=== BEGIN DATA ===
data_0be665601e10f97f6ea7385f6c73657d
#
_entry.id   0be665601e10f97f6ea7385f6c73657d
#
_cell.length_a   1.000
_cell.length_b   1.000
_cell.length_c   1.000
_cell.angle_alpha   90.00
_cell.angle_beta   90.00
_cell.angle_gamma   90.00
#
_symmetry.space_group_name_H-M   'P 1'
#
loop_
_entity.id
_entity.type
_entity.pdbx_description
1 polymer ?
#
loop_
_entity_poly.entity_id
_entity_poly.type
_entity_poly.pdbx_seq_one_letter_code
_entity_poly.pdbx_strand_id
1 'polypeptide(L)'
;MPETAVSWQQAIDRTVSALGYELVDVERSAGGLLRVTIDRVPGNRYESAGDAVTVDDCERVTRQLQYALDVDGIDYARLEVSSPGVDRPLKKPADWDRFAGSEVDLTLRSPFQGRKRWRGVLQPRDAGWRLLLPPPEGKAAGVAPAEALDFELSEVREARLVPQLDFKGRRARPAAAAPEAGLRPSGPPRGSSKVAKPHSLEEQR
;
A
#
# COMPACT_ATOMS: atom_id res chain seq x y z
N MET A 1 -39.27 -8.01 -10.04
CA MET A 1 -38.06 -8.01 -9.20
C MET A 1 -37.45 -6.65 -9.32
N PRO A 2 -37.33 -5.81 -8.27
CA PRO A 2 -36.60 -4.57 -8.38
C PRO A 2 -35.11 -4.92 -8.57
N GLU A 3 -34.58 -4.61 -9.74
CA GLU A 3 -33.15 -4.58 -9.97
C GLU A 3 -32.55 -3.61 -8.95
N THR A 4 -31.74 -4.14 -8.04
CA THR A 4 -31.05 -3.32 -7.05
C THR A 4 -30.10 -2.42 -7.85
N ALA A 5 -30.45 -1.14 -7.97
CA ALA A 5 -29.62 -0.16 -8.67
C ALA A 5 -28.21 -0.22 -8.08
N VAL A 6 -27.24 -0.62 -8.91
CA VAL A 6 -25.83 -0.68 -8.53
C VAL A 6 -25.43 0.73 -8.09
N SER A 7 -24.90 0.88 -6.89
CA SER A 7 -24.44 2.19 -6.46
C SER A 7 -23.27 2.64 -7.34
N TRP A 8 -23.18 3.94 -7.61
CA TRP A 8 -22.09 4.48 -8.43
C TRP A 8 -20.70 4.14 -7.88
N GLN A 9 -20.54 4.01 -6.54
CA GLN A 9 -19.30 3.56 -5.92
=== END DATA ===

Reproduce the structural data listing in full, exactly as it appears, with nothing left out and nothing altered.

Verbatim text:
data_0be665601e10f97f6ea7385f6c73657d
#
_entry.id   0be665601e10f97f6ea7385f6c73657d
#
_cell.length_a   1.000
_cell.length_b   1.000
_cell.length_c   1.000
_cell.angle_alpha   90.00
_cell.angle_beta   90.00
_cell.angle_gamma   90.00
#
_symmetry.space_group_name_H-M   'P 1'
#
loop_
_entity.id
_entity.type
_entity.pdbx_description
1 polymer ?
#
loop_
_entity_poly.entity_id
_entity_poly.type
_entity_poly.pdbx_seq_one_letter_code
_entity_poly.pdbx_strand_id
1 'polypeptide(L)'
;MPETAVSWQQAIDRTVSALGYELVDVERSAGGLLRVTIDRVPGNRYESAGDAVTVDDCERVTRQLQYALDVDGIDYARLEVSSPGVDRPLKKPADWDRFAGSEVDLTLRSPFQGRKRWRGVLQPRDAGWRLLLPPPEGKAAGVAPAEALDFELSEVREARLVPQLDFKGRRARPAAAAPEAGLRPSGPPRGSSKVAKPHSLEEQR
;
A
#
# COMPACT_ATOMS: atom_id res chain seq x y z
N MET A 1 -39.27 -8.01 -10.04
CA MET A 1 -38.06 -8.01 -9.20
C MET A 1 -37.45 -6.65 -9.32
N PRO A 2 -37.33 -5.81 -8.27
CA PRO A 2 -36.60 -4.57 -8.38
C PRO A 2 -35.11 -4.92 -8.57
N GLU A 3 -34.58 -4.61 -9.74
CA GLU A 3 -33.15 -4.58 -9.97
C GLU A 3 -32.55 -3.61 -8.95
N THR A 4 -31.74 -4.14 -8.04
CA THR A 4 -31.05 -3.32 -7.05
C THR A 4 -30.10 -2.42 -7.85
N ALA A 5 -30.45 -1.14 -7.97
CA ALA A 5 -29.62 -0.16 -8.67
C ALA A 5 -28.21 -0.22 -8.08
N VAL A 6 -27.24 -0.62 -8.91
CA VAL A 6 -25.83 -0.68 -8.53
C VAL A 6 -25.43 0.73 -8.09
N SER A 7 -24.90 0.88 -6.89
CA SER A 7 -24.44 2.19 -6.46
C SER A 7 -23.27 2.64 -7.34
N TRP A 8 -23.18 3.94 -7.61
CA TRP A 8 -22.09 4.48 -8.43
C TRP A 8 -20.70 4.14 -7.88
N GLN A 9 -20.54 4.01 -6.54
CA GLN A 9 -19.30 3.56 -5.92